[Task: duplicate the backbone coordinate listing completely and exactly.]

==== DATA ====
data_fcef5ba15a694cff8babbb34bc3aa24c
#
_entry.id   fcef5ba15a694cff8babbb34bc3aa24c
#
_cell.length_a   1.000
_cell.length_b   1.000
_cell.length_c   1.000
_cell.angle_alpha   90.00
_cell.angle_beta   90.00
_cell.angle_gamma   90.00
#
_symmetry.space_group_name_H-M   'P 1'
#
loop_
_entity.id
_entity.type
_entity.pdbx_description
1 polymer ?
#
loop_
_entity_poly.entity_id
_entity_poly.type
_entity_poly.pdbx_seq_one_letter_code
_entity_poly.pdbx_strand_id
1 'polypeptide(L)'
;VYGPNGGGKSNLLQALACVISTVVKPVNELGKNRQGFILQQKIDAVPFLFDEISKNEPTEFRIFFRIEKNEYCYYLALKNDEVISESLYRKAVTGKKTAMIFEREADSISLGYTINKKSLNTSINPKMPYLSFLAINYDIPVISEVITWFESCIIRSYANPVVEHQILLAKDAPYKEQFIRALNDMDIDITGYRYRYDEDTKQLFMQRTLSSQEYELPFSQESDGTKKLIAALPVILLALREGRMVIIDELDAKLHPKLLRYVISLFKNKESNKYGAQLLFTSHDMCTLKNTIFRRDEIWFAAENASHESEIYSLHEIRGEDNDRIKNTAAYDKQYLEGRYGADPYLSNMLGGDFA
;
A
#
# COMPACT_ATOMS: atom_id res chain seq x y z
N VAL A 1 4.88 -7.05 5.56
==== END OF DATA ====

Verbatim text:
data_fcef5ba15a694cff8babbb34bc3aa24c
#
_entry.id   fcef5ba15a694cff8babbb34bc3aa24c
#
_cell.length_a   1.000
_cell.length_b   1.000
_cell.length_c   1.000
_cell.angle_alpha   90.00
_cell.angle_beta   90.00
_cell.angle_gamma   90.00
#
_symmetry.space_group_name_H-M   'P 1'
#
loop_
_entity.id
_entity.type
_entity.pdbx_description
1 polymer ?
#
loop_
_entity_poly.entity_id
_entity_poly.type
_entity_poly.pdbx_seq_one_letter_code
_entity_poly.pdbx_strand_id
1 'polypeptide(L)'
;VYGPNGGGKSNLLQALACVISTVVKPVNELGKNRQGFILQQKIDAVPFLFDEISKNEPTEFRIFFRIEKNEYCYYLALKNDEVISESLYRKAVTGKKTAMIFEREADSISLGYTINKKSLNTSINPKMPYLSFLAINYDIPVISEVITWFESCIIRSYANPVVEHQILLAKDAPYKEQFIRALNDMDIDITGYRYRYDEDTKQLFMQRTLSSQEYELPFSQESDGTKKLIAALPVILLALREGRMVIIDELDAKLHPKLLRYVISLFKNKESNKYGAQLLFTSHDMCTLKNTIFRRDEIWFAAENASHESEIYSLHEIRGEDNDRIKNTAAYDKQYLEGRYGADPYLSNMLGGDFA
;
A
#
# COMPACT_ATOMS: atom_id res chain seq x y z
N VAL A 1 4.88 -7.05 5.56